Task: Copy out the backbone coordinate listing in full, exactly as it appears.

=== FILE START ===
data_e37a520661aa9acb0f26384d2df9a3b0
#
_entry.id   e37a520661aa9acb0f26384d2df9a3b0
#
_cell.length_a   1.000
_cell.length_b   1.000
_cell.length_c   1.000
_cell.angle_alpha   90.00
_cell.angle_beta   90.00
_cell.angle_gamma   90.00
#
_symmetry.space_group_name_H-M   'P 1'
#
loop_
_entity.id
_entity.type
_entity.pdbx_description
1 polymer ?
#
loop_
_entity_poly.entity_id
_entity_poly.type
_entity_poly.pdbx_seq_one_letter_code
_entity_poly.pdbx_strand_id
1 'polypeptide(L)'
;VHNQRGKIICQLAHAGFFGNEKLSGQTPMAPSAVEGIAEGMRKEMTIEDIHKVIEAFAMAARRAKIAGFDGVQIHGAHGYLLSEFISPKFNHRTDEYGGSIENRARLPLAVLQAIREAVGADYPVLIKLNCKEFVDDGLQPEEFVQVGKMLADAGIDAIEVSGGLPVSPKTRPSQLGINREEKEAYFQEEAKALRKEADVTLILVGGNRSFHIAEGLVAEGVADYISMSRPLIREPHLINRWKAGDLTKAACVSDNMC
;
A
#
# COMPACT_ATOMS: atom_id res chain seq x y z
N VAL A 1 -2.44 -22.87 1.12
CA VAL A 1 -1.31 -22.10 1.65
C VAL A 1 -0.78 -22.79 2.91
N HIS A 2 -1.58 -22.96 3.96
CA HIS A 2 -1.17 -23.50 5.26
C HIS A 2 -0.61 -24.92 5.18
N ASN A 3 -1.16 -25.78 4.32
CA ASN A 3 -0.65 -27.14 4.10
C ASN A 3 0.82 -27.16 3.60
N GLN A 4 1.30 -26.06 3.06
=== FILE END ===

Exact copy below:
data_e37a520661aa9acb0f26384d2df9a3b0
#
_entry.id   e37a520661aa9acb0f26384d2df9a3b0
#
_cell.length_a   1.000
_cell.length_b   1.000
_cell.length_c   1.000
_cell.angle_alpha   90.00
_cell.angle_beta   90.00
_cell.angle_gamma   90.00
#
_symmetry.space_group_name_H-M   'P 1'
#
loop_
_entity.id
_entity.type
_entity.pdbx_description
1 polymer ?
#
loop_
_entity_poly.entity_id
_entity_poly.type
_entity_poly.pdbx_seq_one_letter_code
_entity_poly.pdbx_strand_id
1 'polypeptide(L)'
;VHNQRGKIICQLAHAGFFGNEKLSGQTPMAPSAVEGIAEGMRKEMTIEDIHKVIEAFAMAARRAKIAGFDGVQIHGAHGYLLSEFISPKFNHRTDEYGGSIENRARLPLAVLQAIREAVGADYPVLIKLNCKEFVDDGLQPEEFVQVGKMLADAGIDAIEVSGGLPVSPKTRPSQLGINREEKEAYFQEEAKALRKEADVTLILVGGNRSFHIAEGLVAEGVADYISMSRPLIREPHLINRWKAGDLTKAACVSDNMC
;
A
#
# COMPACT_ATOMS: atom_id res chain seq x y z
N VAL A 1 -2.44 -22.87 1.12
CA VAL A 1 -1.31 -22.10 1.65
C VAL A 1 -0.78 -22.79 2.91
N HIS A 2 -1.58 -22.96 3.96
CA HIS A 2 -1.17 -23.50 5.26
C HIS A 2 -0.61 -24.92 5.18
N ASN A 3 -1.16 -25.78 4.32
CA ASN A 3 -0.65 -27.14 4.10
C ASN A 3 0.82 -27.16 3.60
N GLN A 4 1.30 -26.06 3.06